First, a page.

The 6Q’s is a great way to determine the ability fit of an individual, but there is another model that may be even more important to consider, and that is the ecosystem fit.
Why you should think about ecosystems in the context of promotion and deployment
If you’ve seen our website or posts on LinkedIn, you’ll see we are really passionate about building sustainable People Ecosystems. When you assess role fit, its not just about the person’s ability to do the job, but their ability to add value to the people ecosystem that they are doing that job in.
Here are some questions that we use to measure their connection with the purpose of the ecosystem, and their connection with people in it. Take our People Ecosystem Health Check to find out how healthy your People Ecosystem is or watch our video series on the topic of creating People Ecosystems here.
Connection with purpose
Here are a few questions you can use to assess whether the individual has a connection with the company’s purpose:
- Is this someone who really wants to be in our ecosystem?
- Is this someone who really enjoys being in our ecosystem?
- Is this someone who sincerely believes the work they do in our ecosystem is meaningful and has a positive impact?
- Is this someone who is genuinely interested in our ecosystem and what we do?
- Is this someone who believes in the purpose of our ecosystem?
Connection with people
The second factor you need to assess for role fit, is whether the individual has a connection with people:
- Is this someone who shows an interest in other people in our ecosystem?
- Is this someone who actively builds relationships with others in our ecosystem?
- Is this someone who often shares ideas and opportunities for improvement with other people in our ecosystem?
- Is this someone whose contribution to our ecosystem is really valued by others?
- Is this someone who truly appreciates working together and cooperating with others?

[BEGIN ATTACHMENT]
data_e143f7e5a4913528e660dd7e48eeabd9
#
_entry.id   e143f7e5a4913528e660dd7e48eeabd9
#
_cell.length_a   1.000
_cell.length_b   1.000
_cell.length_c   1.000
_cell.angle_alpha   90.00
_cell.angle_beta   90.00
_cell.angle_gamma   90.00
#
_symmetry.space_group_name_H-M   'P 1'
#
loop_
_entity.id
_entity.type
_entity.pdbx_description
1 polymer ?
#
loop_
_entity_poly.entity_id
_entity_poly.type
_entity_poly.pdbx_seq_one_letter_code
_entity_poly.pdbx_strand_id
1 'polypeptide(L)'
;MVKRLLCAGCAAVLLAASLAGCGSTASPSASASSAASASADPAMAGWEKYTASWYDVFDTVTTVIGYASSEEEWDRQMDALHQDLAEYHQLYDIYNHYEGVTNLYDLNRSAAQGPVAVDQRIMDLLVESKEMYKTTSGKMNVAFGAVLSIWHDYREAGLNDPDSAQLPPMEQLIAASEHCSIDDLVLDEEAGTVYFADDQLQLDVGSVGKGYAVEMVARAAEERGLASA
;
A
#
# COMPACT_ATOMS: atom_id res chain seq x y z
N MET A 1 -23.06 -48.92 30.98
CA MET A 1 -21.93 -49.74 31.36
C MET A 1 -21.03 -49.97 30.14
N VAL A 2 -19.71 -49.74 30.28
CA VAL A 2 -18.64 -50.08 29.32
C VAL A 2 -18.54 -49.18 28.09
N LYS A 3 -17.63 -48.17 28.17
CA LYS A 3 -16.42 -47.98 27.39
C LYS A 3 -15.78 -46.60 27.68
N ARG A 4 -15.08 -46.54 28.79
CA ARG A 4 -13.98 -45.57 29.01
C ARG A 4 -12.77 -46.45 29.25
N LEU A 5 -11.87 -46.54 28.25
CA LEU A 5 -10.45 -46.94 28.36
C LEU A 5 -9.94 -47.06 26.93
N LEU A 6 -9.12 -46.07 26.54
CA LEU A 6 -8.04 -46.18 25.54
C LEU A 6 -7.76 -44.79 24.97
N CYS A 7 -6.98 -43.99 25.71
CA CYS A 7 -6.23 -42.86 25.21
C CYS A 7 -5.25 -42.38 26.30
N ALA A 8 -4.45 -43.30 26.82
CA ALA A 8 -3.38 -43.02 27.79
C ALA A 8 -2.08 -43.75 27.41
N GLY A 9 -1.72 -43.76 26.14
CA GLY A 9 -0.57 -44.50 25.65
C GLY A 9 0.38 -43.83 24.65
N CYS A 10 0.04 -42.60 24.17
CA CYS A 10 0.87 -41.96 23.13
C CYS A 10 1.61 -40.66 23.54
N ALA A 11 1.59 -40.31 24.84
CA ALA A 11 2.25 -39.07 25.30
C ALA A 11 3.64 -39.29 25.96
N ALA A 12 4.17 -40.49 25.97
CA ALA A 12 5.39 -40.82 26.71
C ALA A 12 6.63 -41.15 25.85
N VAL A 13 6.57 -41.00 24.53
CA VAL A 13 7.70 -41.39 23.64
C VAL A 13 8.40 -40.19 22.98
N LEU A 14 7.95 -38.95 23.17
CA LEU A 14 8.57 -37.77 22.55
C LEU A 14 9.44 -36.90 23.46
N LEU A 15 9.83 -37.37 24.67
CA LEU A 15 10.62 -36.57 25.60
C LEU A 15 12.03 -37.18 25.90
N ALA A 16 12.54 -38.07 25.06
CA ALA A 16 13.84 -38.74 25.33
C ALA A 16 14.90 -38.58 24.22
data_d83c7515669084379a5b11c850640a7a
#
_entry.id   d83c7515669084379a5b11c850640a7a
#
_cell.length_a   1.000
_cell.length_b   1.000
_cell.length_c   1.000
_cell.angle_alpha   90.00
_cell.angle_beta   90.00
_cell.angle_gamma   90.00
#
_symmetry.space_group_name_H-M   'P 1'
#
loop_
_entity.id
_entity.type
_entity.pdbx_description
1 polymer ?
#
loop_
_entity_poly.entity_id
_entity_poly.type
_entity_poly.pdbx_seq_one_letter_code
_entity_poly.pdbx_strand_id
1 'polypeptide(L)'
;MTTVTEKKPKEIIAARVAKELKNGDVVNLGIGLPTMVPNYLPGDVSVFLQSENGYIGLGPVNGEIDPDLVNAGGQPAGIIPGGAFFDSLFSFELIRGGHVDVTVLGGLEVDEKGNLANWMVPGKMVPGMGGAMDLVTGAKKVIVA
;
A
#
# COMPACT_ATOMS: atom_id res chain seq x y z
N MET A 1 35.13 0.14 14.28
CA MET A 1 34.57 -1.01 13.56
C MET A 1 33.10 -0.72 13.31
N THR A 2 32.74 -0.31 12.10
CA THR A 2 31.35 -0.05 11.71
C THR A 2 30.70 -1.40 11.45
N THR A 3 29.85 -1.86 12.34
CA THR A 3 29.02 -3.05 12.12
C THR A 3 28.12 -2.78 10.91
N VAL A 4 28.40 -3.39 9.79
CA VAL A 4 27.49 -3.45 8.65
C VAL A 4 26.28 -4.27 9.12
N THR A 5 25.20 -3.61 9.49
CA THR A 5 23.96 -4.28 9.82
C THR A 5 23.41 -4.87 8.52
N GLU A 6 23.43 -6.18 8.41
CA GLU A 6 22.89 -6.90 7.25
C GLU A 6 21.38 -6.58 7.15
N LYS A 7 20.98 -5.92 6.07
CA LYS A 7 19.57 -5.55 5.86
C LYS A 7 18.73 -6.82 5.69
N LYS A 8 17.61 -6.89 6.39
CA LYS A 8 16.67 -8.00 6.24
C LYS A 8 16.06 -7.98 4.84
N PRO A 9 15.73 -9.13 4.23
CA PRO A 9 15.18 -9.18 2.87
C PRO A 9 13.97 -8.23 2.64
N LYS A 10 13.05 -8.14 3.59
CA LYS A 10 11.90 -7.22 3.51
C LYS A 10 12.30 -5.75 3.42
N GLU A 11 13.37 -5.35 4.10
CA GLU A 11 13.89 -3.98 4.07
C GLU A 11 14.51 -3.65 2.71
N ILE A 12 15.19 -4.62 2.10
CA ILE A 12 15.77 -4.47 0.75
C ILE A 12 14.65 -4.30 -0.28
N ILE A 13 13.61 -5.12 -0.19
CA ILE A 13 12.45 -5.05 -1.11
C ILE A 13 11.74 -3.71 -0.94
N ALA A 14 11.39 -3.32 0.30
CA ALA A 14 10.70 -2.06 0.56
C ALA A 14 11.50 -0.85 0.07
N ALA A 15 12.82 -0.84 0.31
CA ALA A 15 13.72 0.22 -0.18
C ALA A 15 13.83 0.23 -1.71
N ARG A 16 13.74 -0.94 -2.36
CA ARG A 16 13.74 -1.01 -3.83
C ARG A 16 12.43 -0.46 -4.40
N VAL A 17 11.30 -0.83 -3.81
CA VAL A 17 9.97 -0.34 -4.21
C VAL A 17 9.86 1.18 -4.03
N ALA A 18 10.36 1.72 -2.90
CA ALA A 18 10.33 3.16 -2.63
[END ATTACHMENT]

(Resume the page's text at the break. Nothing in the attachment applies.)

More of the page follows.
If you are moving, or more importantly, promoting someone, and you don’t answer each of these questions with “yes”, then you are potentially poisoning your people ecosystem. No matter how good their ability fit is, if the person is not a good fit with the purpose and people in your ecosystem, they shouldn’t be considered for the position. Purpose and people fit is the single most important factor to consider when promoting and deploying someone.
We started this article with ‘who’ questions related to talent deployment because they are the ones we hear business leaders ask most often.
To answer the critical who questions, you need to build a capability that allows you to do it faster and more accurately than business leaders can themselves.
Talent deployment involves planning and purpose. To answer the who questions, you have to be able to answer these two questions:
- What is the person expected to do, and
- Why them, and not someone else?
To do this:
- Create a consistent, multi-dimensional approach (6Q’s) to determining fit (ability)
- Assess the people ecosystem fit using the purpose and people assessment questions
- Build your capability do these two things using quality data, efficient processes and a culture that values growth
- Enable it all with technology and tools that give you fast and accurate answers to the information you need.
Talent deployment is critical for building the agility you need to respond to talent demand. Having the right people in the right place at the right time is the ultimate purpose of talent management as a practice.
Find out more about our approach to helping our clients build the capability to answer their critical who questions.